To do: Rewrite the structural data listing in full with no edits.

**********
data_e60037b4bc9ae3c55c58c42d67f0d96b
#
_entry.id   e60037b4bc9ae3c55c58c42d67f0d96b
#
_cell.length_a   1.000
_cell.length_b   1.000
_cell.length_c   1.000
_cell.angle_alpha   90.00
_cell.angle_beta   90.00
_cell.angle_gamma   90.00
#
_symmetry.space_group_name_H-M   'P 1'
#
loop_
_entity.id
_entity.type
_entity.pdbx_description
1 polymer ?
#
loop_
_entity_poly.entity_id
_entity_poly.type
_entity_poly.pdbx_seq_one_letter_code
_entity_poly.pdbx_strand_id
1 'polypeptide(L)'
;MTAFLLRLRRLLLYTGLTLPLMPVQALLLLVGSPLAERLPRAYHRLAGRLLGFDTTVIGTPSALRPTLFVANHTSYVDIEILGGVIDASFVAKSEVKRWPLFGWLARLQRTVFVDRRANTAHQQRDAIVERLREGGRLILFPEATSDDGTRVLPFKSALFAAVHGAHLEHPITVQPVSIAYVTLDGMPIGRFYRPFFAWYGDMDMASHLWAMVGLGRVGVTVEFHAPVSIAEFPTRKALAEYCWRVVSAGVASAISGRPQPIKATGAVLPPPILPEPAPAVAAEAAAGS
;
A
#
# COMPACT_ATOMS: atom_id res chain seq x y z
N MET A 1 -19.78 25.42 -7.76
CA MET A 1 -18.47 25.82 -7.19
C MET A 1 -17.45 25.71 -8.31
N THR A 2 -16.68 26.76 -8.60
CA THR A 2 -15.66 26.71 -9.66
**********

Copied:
data_e60037b4bc9ae3c55c58c42d67f0d96b
#
_entry.id   e60037b4bc9ae3c55c58c42d67f0d96b
#
_cell.length_a   1.000
_cell.length_b   1.000
_cell.length_c   1.000
_cell.angle_alpha   90.00
_cell.angle_beta   90.00
_cell.angle_gamma   90.00
#
_symmetry.space_group_name_H-M   'P 1'
#
loop_
_entity.id
_entity.type
_entity.pdbx_description
1 polymer ?
#
loop_
_entity_poly.entity_id
_entity_poly.type
_entity_poly.pdbx_seq_one_letter_code
_entity_poly.pdbx_strand_id
1 'polypeptide(L)'
;MTAFLLRLRRLLLYTGLTLPLMPVQALLLLVGSPLAERLPRAYHRLAGRLLGFDTTVIGTPSALRPTLFVANHTSYVDIEILGGVIDASFVAKSEVKRWPLFGWLARLQRTVFVDRRANTAHQQRDAIVERLREGGRLILFPEATSDDGTRVLPFKSALFAAVHGAHLEHPITVQPVSIAYVTLDGMPIGRFYRPFFAWYGDMDMASHLWAMVGLGRVGVTVEFHAPVSIAEFPTRKALAEYCWRVVSAGVASAISGRPQPIKATGAVLPPPILPEPAPAVAAEAAAGS
;
A
#
# COMPACT_ATOMS: atom_id res chain seq x y z
N MET A 1 -19.78 25.42 -7.76
CA MET A 1 -18.47 25.82 -7.19
C MET A 1 -17.45 25.71 -8.31
N THR A 2 -16.68 26.76 -8.60
CA THR A 2 -15.66 26.71 -9.66